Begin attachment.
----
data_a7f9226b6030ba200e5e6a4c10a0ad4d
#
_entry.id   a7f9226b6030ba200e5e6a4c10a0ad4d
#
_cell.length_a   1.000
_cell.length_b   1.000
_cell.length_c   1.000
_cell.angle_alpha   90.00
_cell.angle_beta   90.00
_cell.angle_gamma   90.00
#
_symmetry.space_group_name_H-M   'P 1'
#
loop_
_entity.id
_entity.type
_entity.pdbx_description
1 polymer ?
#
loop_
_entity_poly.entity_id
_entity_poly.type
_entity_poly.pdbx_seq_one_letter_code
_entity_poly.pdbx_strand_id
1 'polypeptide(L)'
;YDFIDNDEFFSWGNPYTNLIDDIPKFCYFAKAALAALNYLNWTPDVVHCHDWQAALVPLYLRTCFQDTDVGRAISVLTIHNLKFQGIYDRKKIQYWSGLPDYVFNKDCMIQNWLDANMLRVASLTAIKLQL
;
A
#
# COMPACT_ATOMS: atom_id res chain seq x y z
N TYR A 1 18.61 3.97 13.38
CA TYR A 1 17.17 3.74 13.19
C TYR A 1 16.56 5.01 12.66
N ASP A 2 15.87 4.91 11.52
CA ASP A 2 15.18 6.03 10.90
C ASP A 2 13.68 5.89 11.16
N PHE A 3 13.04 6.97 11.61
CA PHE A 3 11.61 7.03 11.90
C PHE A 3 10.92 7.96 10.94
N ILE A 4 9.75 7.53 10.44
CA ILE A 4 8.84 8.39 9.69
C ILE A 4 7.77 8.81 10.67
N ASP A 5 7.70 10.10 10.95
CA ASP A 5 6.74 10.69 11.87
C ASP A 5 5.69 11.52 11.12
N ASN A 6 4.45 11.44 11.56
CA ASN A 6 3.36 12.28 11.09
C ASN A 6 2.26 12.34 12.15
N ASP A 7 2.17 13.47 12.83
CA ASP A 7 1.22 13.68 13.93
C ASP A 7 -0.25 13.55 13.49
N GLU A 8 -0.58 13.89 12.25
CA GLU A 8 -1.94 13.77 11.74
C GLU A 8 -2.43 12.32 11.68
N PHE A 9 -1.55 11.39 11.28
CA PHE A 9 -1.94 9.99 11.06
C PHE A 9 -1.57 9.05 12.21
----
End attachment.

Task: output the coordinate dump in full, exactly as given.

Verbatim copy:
data_a7f9226b6030ba200e5e6a4c10a0ad4d
#
_entry.id   a7f9226b6030ba200e5e6a4c10a0ad4d
#
_cell.length_a   1.000
_cell.length_b   1.000
_cell.length_c   1.000
_cell.angle_alpha   90.00
_cell.angle_beta   90.00
_cell.angle_gamma   90.00
#
_symmetry.space_group_name_H-M   'P 1'
#
loop_
_entity.id
_entity.type
_entity.pdbx_description
1 polymer ?
#
loop_
_entity_poly.entity_id
_entity_poly.type
_entity_poly.pdbx_seq_one_letter_code
_entity_poly.pdbx_strand_id
1 'polypeptide(L)'
;YDFIDNDEFFSWGNPYTNLIDDIPKFCYFAKAALAALNYLNWTPDVVHCHDWQAALVPLYLRTCFQDTDVGRAISVLTIHNLKFQGIYDRKKIQYWSGLPDYVFNKDCMIQNWLDANMLRVASLTAIKLQL
;
A
#
# COMPACT_ATOMS: atom_id res chain seq x y z
N TYR A 1 18.61 3.97 13.38
CA TYR A 1 17.17 3.74 13.19
C TYR A 1 16.56 5.01 12.66
N ASP A 2 15.87 4.91 11.52
CA ASP A 2 15.18 6.03 10.90
C ASP A 2 13.68 5.89 11.16
N PHE A 3 13.04 6.97 11.61
CA PHE A 3 11.61 7.03 11.90
C PHE A 3 10.92 7.96 10.94
N ILE A 4 9.75 7.53 10.44
CA ILE A 4 8.84 8.39 9.69
C ILE A 4 7.77 8.81 10.67
N ASP A 5 7.70 10.10 10.95
CA ASP A 5 6.74 10.69 11.87
C ASP A 5 5.69 11.52 11.12
N ASN A 6 4.45 11.44 11.56
CA ASN A 6 3.36 12.28 11.09
C ASN A 6 2.26 12.34 12.15
N ASP A 7 2.17 13.47 12.83
CA ASP A 7 1.22 13.68 13.93
C ASP A 7 -0.25 13.55 13.49
N GLU A 8 -0.58 13.89 12.25
CA GLU A 8 -1.94 13.77 11.74
C GLU A 8 -2.43 12.32 11.68
N PHE A 9 -1.55 11.39 11.28
CA PHE A 9 -1.94 9.99 11.06
C PHE A 9 -1.57 9.05 12.21